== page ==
I love it when music, design and philately collide. And it’s happening again, thanks to the Royal Mail. Attention cool uncles and that boring guy who used to corner me at university house parties: Pink Floyd is being immortalised!
Last year marked the 50th anniversary of Pink Floyd’s founding, though it feels like they’ve been around for a lot longer, since every David Gilmour guitar solo goes for 50 years in its own right. Royal Mail’s tribute issue clocks in at no less than 10 stamps, which, much like a prog rock album, is more than anyone asked for and a lot more than was necessary to get the job done.
There are six stamps featuring album covers…
…plus a minisheet comprising four stamps marking live performances by the band:
We’re starting to see more and more album covers on stamps. No doubt postal administrations need to recruit younger collectors as the old ones die off. And what better way to pique interest among freshly-retired baby boomers than to start bunging their childhood on stamps?
Luckily for all of us, whatever you might think of the musical content of an album, they tend to look sensational in this new artistic context. The ominous Animals cover loses nothing in effect, even though it’s a stamp, not a prog rock cover, so we can’t fold out the other half to see the clouds rolling in over Battersea Power Station. I wonder how many letter-senders will notice the flying pig.
For the benefit of connoisseurs and my uncle, the other albums featured are The Piper at the Gates of Dawn, Atom Heart Mother, The Dark Side of the Moon, Wish You Were Here, and The Endless River. There are a few firsts among them. We’ve seen livestock on British stamps plenty of times before, but I don’t think we’ve seen a cow mooning us with quite so much glee as the one on the cover of Atom Heart Mother. And I haven’t checked, but I’d bet that this is the first time a stamp from the UK, or possibly anywhere, has featured a dude on fire.
If you’re loving this, you might like to chase up Royal Mail’s 2010 Classic Album Covers issue, which included Pink Floyd’s Division Bell as well as Bowie’s Ziggy Stardust cover which I featured on this site when the great man passed. This new issue retains that lovely touch of having the vinyl peeking out from behind the cover, evocative of both the era, and of poor record storage.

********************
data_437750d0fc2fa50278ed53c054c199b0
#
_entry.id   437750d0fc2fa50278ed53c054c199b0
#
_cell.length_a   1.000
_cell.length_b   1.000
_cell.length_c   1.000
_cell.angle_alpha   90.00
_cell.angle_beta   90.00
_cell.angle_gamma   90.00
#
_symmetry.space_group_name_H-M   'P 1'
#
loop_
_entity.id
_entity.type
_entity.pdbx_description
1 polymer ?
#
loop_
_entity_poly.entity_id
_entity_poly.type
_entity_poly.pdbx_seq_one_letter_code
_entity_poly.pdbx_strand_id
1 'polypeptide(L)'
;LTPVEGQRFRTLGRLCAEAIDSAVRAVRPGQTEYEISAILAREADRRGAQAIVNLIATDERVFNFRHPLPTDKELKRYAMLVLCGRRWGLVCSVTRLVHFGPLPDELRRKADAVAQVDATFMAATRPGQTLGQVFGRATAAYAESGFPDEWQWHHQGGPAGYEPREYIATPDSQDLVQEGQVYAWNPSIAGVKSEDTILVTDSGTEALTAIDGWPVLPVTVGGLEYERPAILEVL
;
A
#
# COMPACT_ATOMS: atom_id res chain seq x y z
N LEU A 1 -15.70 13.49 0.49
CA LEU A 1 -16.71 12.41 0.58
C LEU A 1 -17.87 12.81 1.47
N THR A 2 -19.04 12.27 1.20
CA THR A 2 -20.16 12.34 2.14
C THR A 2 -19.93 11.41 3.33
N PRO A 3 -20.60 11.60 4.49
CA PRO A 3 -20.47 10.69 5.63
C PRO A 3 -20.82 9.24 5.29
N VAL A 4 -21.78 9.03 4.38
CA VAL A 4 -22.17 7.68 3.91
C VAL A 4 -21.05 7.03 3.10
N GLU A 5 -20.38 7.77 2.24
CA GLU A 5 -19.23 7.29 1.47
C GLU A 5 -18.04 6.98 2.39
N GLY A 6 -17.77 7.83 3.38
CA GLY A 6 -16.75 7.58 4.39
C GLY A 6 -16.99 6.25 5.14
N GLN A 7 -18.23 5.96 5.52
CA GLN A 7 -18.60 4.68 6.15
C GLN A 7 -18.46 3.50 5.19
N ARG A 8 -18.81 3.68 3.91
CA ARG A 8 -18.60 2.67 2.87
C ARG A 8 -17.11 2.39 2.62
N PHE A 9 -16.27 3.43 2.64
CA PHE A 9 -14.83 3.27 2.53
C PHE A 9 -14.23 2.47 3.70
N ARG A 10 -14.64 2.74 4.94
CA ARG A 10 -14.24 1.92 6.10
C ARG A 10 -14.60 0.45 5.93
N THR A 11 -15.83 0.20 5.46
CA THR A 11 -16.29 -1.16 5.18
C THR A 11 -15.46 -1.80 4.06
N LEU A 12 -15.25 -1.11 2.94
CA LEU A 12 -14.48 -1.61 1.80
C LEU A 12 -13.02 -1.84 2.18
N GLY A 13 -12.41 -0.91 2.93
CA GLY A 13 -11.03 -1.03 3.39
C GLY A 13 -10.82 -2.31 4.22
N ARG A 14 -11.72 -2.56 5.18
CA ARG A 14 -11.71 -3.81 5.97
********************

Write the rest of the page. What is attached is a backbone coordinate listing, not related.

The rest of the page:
Maybe it’s because they’d already used Division Bell that The Endless River snuck onto a stamp. It only came out in 2014 and got pretty middling reviews (“ghastly faux-psychedelic dinner-party muzak” – The Independent). Apparently, being the most pre-ordered album of all time on Amazon UK is all it takes to get a stamp these days.
I’m also not so sold on the live performance stamps. I know Pink Floyd were renowned for their live shows, but despite the extra-wide dimensions, I find them a bit, y’know, dull. Somehow, a tiny piece of paper just doesn’t capture the experience of being there. Though The Wall one comes up OK, mainly because of The Wall.
If you currently have smoke coming out of your ears and you’re screaming at your gadget, “Why is a self-described ‘punk’ featuring Pink Floyd on his so-called ‘punk’ blog?” then I completely understand. The Floyd are, of course, intimately tied up with the overblown, overproduced sounds that punk was reacting against. The first thing I would say is that you’re taking my moniker far too literally. The second thing I would say is, I don’t write about music, I write about culture and design. And the third thing I would say is, read this article I stumbled across at Coke Machine Glow, which argues coherently that Pink Floyd’s Animals was, in retrospect, one of the best punk albums of the 1970s.
Then go and have a conversation with the boring guy who always cornered me at university house parties.
The Pink Floyd stamps are out on July 7.
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